However, it’s possible to go one step further than providing run-of-the mill online engagements. In addition to simply acknowledging the current situation and ensuring continuous engagement with consumers, brands can also embrace the current situation as an opportunity to craft new impactful digital experiences. It might not be possible to create person-to-person experiences with your customers, but you can recreate these in a virtual environment, and invoke those same moments of personalised connection.
Real connections, real time
Offering a personalised connection means understanding your customer, their needs and wants, as well as how the current situation will have impacted these things. These connections need to be replicated at scale for each and every customer. For this you need data, as well as the tools to channel numbers and data points into analyses and action. Open marketing and CX technology can create omnichannel experiences that learn customer preferences over time, and adjust responses based on a user’s engagement history. Marketers are able to access a comprehensive view of each customer in real time, allowing them to create a dialogue with their audience and adjust messaging to suit customer responses.
A bank, for example, could create educational video content on the new loans available to SMEs, employment rights for employees on furlough, and financial support to recently unemployed, and ensure that the messaging gets to the customers that need it. That chain of restaurants could reach out to customers still placing orders with marketing email #1, while readjusting this messaging for once-regular customers who have not engaged with the brand (and may therefore have been impacted harder by COVID-19) for #2.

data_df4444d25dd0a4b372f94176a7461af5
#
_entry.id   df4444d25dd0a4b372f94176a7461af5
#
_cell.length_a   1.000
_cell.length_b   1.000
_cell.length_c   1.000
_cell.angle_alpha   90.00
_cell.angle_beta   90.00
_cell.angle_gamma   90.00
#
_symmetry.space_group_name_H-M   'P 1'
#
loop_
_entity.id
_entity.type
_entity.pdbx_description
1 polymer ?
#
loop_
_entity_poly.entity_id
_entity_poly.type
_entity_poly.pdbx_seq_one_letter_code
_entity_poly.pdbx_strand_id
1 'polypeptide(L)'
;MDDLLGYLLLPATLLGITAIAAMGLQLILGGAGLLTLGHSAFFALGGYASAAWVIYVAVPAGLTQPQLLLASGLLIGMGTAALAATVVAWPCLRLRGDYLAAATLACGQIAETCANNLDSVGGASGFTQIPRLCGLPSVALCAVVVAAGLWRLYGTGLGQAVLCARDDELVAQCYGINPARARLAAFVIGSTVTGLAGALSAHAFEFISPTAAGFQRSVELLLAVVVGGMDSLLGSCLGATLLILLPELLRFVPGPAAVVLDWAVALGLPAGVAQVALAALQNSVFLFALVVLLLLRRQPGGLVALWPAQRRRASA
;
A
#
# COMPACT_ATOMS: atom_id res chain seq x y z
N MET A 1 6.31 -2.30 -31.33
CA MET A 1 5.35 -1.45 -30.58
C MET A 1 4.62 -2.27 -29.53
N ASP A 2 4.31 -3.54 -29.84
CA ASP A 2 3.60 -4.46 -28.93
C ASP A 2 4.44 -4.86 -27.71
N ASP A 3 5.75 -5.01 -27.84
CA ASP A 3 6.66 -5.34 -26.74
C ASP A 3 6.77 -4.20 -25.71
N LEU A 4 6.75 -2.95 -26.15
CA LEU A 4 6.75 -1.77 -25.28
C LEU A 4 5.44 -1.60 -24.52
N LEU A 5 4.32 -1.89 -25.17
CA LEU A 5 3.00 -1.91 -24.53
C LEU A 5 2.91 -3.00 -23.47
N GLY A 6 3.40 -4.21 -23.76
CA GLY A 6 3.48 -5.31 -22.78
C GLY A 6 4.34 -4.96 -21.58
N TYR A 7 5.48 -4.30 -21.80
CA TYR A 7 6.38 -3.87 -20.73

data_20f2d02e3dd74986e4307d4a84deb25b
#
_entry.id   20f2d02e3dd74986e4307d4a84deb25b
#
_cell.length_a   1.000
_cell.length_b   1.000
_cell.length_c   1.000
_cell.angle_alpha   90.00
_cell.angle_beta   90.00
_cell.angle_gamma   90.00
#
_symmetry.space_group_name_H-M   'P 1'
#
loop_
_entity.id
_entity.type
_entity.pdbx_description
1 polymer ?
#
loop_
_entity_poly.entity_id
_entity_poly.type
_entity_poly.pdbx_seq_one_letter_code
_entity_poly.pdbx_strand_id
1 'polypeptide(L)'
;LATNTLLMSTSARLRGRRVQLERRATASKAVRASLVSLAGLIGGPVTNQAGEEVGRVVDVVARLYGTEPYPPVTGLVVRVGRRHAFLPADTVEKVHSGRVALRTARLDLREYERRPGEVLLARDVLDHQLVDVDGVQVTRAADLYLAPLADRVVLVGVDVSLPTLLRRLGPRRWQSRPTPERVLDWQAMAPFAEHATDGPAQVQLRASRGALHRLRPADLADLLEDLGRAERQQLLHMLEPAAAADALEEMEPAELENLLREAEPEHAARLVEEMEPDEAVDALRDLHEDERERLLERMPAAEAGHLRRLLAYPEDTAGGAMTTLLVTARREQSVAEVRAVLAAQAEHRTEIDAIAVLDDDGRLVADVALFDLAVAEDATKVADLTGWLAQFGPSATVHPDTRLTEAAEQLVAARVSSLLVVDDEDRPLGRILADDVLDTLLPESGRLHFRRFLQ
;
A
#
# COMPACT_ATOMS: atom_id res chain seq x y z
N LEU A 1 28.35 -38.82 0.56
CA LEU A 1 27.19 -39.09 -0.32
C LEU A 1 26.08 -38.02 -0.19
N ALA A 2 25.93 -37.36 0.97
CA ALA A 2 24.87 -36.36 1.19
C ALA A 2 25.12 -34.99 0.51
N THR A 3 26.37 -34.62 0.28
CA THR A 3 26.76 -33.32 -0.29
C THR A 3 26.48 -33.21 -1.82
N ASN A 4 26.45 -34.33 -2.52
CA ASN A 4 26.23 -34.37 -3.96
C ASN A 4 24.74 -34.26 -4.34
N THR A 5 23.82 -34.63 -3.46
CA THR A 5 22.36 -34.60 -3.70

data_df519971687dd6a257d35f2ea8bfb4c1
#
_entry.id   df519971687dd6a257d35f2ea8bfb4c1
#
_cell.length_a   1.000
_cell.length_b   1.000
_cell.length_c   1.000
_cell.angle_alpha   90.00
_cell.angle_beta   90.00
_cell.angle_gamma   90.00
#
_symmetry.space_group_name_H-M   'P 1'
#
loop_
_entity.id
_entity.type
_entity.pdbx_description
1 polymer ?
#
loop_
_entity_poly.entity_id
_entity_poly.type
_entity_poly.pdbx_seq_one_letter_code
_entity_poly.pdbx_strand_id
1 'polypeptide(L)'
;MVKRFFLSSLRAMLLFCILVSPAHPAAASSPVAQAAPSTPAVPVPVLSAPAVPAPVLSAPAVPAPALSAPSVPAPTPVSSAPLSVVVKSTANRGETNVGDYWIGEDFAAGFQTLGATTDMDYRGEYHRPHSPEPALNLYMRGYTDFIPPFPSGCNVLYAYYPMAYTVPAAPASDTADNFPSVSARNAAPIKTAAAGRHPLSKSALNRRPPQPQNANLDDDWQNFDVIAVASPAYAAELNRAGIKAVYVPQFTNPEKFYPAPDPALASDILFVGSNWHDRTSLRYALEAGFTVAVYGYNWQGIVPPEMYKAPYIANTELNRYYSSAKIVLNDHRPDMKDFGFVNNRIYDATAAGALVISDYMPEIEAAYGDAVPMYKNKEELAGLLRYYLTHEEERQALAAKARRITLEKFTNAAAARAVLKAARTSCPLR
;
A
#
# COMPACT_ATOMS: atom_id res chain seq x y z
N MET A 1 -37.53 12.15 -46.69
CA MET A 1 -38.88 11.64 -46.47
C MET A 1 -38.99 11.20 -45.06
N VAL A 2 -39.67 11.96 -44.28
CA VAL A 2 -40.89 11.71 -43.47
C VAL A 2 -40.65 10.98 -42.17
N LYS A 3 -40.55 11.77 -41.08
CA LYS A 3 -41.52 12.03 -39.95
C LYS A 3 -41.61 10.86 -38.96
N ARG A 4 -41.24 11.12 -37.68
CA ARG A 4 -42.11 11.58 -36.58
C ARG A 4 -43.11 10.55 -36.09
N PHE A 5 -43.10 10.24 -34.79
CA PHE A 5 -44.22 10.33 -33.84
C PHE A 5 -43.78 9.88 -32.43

Finally, communications like these don’t have to be focussed on a brand’s products and services. Educational content on keeping kids entertained, inspiring ideas on working towards personal goals, top indoor exercise tips, setting up a home office, cooking lessons with store cupboard ingredients (delete where inappropriate for your brand!) may all be welcomed by customers looking for valuable engagements with their favourite brands.
Reasoned, rapid response can be helpful, comforting, and entertaining for your customers – and it’s them (not your brand) who must be front and centre when crafting marketing comms. Acknowledging COVID-19 doesn’t mean leveraging it to your advantage. Don’t chase ambulances and don’t desert your customers: nurture existing relationships rather than trying to pull in new business, and ensure a consistent output of clear communication.